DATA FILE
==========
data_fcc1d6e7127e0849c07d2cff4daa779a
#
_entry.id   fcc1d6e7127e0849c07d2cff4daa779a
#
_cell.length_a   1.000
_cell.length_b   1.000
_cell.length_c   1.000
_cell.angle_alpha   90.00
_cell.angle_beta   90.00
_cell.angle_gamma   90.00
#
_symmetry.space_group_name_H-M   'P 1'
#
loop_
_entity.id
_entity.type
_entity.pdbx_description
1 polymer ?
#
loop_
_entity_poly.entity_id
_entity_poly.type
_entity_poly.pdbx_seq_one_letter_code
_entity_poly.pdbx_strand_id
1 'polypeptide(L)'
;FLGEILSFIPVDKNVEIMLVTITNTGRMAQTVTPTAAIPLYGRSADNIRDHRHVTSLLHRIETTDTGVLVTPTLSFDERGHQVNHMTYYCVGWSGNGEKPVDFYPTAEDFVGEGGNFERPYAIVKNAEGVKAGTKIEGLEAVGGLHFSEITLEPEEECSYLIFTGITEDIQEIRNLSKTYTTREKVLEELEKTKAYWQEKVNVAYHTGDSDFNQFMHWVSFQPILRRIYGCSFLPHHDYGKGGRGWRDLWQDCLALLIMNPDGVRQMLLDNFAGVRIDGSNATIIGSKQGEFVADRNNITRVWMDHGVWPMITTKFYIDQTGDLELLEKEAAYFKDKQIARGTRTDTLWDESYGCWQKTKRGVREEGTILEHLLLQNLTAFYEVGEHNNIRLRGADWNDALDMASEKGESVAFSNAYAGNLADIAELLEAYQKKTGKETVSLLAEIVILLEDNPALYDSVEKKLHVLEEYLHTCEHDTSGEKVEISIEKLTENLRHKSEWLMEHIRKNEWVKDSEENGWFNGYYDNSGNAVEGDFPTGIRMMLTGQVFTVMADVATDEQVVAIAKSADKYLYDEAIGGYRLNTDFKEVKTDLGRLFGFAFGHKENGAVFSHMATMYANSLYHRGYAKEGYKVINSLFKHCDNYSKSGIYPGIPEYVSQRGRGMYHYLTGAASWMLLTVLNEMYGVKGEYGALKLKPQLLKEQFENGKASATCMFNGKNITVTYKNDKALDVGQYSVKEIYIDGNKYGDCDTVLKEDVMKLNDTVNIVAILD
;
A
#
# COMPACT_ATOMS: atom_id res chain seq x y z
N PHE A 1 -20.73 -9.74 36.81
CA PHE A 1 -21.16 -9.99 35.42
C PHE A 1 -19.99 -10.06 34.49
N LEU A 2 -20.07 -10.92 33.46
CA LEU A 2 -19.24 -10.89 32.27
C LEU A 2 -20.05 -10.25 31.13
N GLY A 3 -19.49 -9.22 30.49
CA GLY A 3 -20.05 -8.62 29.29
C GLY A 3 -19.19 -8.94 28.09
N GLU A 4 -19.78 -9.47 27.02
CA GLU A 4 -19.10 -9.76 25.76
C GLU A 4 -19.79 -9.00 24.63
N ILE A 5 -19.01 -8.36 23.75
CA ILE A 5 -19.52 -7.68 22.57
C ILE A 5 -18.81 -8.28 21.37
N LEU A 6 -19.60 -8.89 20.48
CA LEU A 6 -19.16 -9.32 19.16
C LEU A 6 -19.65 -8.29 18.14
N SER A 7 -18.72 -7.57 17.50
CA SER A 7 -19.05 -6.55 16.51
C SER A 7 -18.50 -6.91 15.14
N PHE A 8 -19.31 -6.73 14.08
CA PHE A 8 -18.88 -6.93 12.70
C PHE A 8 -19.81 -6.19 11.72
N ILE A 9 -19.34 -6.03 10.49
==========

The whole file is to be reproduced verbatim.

data_fcc1d6e7127e0849c07d2cff4daa779a
#
_entry.id   fcc1d6e7127e0849c07d2cff4daa779a
#
_cell.length_a   1.000
_cell.length_b   1.000
_cell.length_c   1.000
_cell.angle_alpha   90.00
_cell.angle_beta   90.00
_cell.angle_gamma   90.00
#
_symmetry.space_group_name_H-M   'P 1'
#
loop_
_entity.id
_entity.type
_entity.pdbx_description
1 polymer ?
#
loop_
_entity_poly.entity_id
_entity_poly.type
_entity_poly.pdbx_seq_one_letter_code
_entity_poly.pdbx_strand_id
1 'polypeptide(L)'
;FLGEILSFIPVDKNVEIMLVTITNTGRMAQTVTPTAAIPLYGRSADNIRDHRHVTSLLHRIETTDTGVLVTPTLSFDERGHQVNHMTYYCVGWSGNGEKPVDFYPTAEDFVGEGGNFERPYAIVKNAEGVKAGTKIEGLEAVGGLHFSEITLEPEEECSYLIFTGITEDIQEIRNLSKTYTTREKVLEELEKTKAYWQEKVNVAYHTGDSDFNQFMHWVSFQPILRRIYGCSFLPHHDYGKGGRGWRDLWQDCLALLIMNPDGVRQMLLDNFAGVRIDGSNATIIGSKQGEFVADRNNITRVWMDHGVWPMITTKFYIDQTGDLELLEKEAAYFKDKQIARGTRTDTLWDESYGCWQKTKRGVREEGTILEHLLLQNLTAFYEVGEHNNIRLRGADWNDALDMASEKGESVAFSNAYAGNLADIAELLEAYQKKTGKETVSLLAEIVILLEDNPALYDSVEKKLHVLEEYLHTCEHDTSGEKVEISIEKLTENLRHKSEWLMEHIRKNEWVKDSEENGWFNGYYDNSGNAVEGDFPTGIRMMLTGQVFTVMADVATDEQVVAIAKSADKYLYDEAIGGYRLNTDFKEVKTDLGRLFGFAFGHKENGAVFSHMATMYANSLYHRGYAKEGYKVINSLFKHCDNYSKSGIYPGIPEYVSQRGRGMYHYLTGAASWMLLTVLNEMYGVKGEYGALKLKPQLLKEQFENGKASATCMFNGKNITVTYKNDKALDVGQYSVKEIYIDGNKYGDCDTVLKEDVMKLNDTVNIVAILD
;
A
#
# COMPACT_ATOMS: atom_id res chain seq x y z
N PHE A 1 -20.73 -9.74 36.81
CA PHE A 1 -21.16 -9.99 35.42
C PHE A 1 -19.99 -10.06 34.49
N LEU A 2 -20.07 -10.92 33.46
CA LEU A 2 -19.24 -10.89 32.27
C LEU A 2 -20.05 -10.25 31.13
N GLY A 3 -19.49 -9.22 30.49
CA GLY A 3 -20.05 -8.62 29.29
C GLY A 3 -19.19 -8.94 28.09
N GLU A 4 -19.78 -9.47 27.02
CA GLU A 4 -19.10 -9.76 25.76
C GLU A 4 -19.79 -9.00 24.63
N ILE A 5 -19.01 -8.36 23.75
CA ILE A 5 -19.52 -7.68 22.57
C ILE A 5 -18.81 -8.28 21.37
N LEU A 6 -19.60 -8.89 20.48
CA LEU A 6 -19.16 -9.32 19.16
C LEU A 6 -19.65 -8.29 18.14
N SER A 7 -18.72 -7.57 17.50
CA SER A 7 -19.05 -6.55 16.51
C SER A 7 -18.50 -6.91 15.14
N PHE A 8 -19.31 -6.73 14.08
CA PHE A 8 -18.88 -6.93 12.70
C PHE A 8 -19.81 -6.19 11.72
N ILE A 9 -19.34 -6.03 10.49